I grew up on the border of Staines and Laleham in England, within walking distance of the Thames. I have very fond memories of many pleasant hours spent playing down by the riverside, in particular on Penton Hook Island, adjacent to Penton Hook Lock.
As you can see from the map, the river forms a deep loop and the island was created when the lock was built across the neck of the loop.
The lock allows boats to navigate the river with a drop of about 4 feet.
On the other side of the island, the water flows over a weir.
At first glance, the island itself hadn't changed a scrap since my friend Lorna and I used to play over there. There's a path that goes around the whole island, with smaller paths criss-crossing it. Lots of little beaches to play on and glades for sunbathing.
On closer inspection though, I realized that some changes have been made, and they are changes that, while I may not have appreciated them when I was younger, I can appreciate them now for the wildlife habitat they provide.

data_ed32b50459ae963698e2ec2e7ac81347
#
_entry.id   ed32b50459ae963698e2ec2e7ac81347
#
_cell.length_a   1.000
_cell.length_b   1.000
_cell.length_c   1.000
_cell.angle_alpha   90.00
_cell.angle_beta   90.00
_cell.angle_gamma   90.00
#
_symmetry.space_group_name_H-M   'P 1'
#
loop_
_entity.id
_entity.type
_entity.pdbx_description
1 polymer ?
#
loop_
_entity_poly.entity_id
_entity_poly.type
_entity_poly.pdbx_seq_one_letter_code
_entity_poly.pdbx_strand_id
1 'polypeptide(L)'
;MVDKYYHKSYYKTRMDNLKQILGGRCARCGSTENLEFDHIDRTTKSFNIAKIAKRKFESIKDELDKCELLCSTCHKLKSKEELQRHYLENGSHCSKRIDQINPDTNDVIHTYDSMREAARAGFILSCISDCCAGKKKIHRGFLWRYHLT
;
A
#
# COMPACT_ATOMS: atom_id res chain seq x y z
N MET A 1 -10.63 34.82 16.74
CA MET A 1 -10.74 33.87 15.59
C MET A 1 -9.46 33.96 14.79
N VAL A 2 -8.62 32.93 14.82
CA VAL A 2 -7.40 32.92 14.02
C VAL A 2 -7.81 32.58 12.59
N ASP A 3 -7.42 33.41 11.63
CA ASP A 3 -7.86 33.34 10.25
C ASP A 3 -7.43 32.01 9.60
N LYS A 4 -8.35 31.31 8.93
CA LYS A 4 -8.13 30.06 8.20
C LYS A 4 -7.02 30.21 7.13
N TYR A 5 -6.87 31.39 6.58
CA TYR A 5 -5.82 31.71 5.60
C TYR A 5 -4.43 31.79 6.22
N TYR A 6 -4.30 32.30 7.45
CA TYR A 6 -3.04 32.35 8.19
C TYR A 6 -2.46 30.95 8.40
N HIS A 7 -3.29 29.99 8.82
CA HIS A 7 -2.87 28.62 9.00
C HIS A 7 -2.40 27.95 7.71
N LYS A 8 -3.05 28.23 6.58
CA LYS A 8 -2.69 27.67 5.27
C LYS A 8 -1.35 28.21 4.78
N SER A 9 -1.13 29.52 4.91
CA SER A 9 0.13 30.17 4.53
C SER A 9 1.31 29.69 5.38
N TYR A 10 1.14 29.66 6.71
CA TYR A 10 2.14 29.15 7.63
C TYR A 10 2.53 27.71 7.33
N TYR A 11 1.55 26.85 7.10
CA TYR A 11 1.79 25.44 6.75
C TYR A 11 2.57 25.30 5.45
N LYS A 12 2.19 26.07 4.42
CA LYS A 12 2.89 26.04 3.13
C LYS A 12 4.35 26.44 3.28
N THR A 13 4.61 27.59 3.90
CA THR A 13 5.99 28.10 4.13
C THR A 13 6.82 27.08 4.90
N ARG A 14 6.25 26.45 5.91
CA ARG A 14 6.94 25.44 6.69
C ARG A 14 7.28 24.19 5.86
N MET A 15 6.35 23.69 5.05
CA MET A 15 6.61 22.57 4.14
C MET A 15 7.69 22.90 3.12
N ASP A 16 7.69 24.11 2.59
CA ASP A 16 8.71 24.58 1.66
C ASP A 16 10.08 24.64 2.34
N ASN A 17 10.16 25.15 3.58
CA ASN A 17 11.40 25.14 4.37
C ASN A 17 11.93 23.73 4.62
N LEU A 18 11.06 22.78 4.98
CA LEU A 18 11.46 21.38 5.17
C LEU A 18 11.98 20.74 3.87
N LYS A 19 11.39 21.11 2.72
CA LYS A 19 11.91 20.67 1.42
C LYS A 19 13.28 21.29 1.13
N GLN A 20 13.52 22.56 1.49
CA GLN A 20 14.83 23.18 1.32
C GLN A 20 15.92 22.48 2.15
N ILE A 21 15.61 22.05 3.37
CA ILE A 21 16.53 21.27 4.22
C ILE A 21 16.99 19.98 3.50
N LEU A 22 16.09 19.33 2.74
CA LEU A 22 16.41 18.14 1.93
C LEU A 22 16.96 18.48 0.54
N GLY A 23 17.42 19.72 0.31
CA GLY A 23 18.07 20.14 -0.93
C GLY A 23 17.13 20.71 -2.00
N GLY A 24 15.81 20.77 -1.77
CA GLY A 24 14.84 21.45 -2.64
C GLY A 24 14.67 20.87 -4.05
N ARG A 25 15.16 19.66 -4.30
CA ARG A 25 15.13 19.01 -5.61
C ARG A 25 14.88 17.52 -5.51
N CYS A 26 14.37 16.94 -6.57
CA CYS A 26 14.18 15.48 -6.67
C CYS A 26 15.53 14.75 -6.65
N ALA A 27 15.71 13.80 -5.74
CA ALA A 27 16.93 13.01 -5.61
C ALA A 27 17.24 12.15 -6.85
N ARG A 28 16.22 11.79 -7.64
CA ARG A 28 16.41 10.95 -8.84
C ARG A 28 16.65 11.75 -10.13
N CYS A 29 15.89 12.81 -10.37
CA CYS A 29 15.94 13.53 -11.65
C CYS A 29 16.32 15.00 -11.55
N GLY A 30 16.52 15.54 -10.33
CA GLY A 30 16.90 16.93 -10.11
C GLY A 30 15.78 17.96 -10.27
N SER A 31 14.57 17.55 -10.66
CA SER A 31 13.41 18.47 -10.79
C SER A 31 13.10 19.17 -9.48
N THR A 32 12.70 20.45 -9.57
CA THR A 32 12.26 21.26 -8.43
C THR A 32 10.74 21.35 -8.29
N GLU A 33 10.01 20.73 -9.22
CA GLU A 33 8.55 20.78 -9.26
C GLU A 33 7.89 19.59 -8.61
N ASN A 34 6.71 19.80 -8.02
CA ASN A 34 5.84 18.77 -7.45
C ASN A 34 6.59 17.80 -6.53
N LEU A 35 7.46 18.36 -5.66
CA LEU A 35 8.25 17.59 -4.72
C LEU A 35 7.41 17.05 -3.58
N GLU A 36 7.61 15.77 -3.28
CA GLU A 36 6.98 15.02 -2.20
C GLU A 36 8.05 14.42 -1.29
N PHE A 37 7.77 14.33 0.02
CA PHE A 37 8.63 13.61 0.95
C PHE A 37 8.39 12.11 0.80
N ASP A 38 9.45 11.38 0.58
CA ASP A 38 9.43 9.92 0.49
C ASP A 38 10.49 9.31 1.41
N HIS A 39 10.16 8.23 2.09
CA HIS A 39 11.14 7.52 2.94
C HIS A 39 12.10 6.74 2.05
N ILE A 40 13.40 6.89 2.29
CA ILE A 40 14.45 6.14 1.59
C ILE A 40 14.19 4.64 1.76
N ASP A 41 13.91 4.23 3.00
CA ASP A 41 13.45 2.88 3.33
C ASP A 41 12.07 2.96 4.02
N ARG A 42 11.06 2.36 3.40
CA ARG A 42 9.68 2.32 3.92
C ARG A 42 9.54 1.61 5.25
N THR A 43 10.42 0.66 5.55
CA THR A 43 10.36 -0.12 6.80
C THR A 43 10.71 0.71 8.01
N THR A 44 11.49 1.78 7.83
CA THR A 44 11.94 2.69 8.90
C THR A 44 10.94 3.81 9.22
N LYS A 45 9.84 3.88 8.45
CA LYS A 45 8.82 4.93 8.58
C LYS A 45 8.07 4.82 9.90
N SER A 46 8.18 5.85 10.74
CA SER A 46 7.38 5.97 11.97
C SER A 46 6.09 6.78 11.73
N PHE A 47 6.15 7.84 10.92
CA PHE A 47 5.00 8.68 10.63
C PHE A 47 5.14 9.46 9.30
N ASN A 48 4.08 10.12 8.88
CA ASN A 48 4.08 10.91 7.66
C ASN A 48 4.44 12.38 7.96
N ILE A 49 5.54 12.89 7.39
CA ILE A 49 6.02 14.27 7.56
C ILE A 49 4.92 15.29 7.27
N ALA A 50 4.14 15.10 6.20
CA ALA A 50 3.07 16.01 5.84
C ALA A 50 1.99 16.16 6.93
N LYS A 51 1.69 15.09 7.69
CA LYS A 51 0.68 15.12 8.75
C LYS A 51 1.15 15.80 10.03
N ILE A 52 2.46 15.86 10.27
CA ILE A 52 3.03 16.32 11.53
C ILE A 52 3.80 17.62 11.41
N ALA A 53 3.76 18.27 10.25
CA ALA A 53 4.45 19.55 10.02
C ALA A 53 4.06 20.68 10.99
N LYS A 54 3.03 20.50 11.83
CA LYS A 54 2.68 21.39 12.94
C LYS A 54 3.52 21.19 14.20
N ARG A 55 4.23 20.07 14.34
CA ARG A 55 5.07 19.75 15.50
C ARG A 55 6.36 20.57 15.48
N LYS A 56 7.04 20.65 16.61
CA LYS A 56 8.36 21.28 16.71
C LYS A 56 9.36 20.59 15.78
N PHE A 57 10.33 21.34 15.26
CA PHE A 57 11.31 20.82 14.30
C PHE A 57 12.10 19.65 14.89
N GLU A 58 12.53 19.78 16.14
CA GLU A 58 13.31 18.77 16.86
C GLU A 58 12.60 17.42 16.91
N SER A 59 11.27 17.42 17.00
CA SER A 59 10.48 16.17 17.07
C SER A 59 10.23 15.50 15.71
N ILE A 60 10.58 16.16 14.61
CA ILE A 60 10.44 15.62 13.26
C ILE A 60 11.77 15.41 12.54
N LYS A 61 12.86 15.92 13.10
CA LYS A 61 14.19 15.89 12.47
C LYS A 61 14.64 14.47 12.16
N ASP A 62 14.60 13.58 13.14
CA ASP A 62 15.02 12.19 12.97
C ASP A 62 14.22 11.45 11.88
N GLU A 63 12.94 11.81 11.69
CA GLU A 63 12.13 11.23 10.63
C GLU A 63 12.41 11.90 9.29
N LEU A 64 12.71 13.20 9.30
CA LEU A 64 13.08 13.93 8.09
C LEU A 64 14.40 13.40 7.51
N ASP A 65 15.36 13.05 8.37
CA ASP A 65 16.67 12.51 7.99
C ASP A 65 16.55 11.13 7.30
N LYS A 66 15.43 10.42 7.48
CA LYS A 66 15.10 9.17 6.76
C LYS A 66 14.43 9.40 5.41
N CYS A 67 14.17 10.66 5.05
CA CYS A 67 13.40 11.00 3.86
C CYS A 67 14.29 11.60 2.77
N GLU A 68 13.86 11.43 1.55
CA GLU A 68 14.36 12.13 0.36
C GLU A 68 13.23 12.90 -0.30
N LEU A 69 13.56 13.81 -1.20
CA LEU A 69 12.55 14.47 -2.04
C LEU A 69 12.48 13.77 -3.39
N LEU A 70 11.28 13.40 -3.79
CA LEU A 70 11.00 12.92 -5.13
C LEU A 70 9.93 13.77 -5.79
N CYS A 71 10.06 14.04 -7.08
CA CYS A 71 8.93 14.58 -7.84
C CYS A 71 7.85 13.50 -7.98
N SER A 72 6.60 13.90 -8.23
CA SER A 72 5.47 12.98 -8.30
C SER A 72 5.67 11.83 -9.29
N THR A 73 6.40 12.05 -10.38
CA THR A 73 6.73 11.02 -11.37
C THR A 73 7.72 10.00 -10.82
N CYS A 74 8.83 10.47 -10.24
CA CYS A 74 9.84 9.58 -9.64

As we were reading about the wildlife that has been attracted to the area by the latest additions, we spotted a heron on the path ahead of us.
As we continued our walk, we must have disturbed him and he flew across and landed on the other side of the river, before posing for this photograph.
I'm afraid my knowledge of English wildflowers is limited to daisies, buttercups and dandelions, which were in abundance, as seen above.
But there were also a lot of things I couldn't put a name to, such as the purple flower above.
I'm pretty sure this one is a rose of some sort, possibly Rosa canina - Dog Rose.
On a later riverside walk, we saw swans and cygnets, geese and goslings (I'll share those photos another day), but on this day, this lovely swan was alone.
Words and photographs by Jayne Wilson, Green and Serene, Jayne's Country Garden.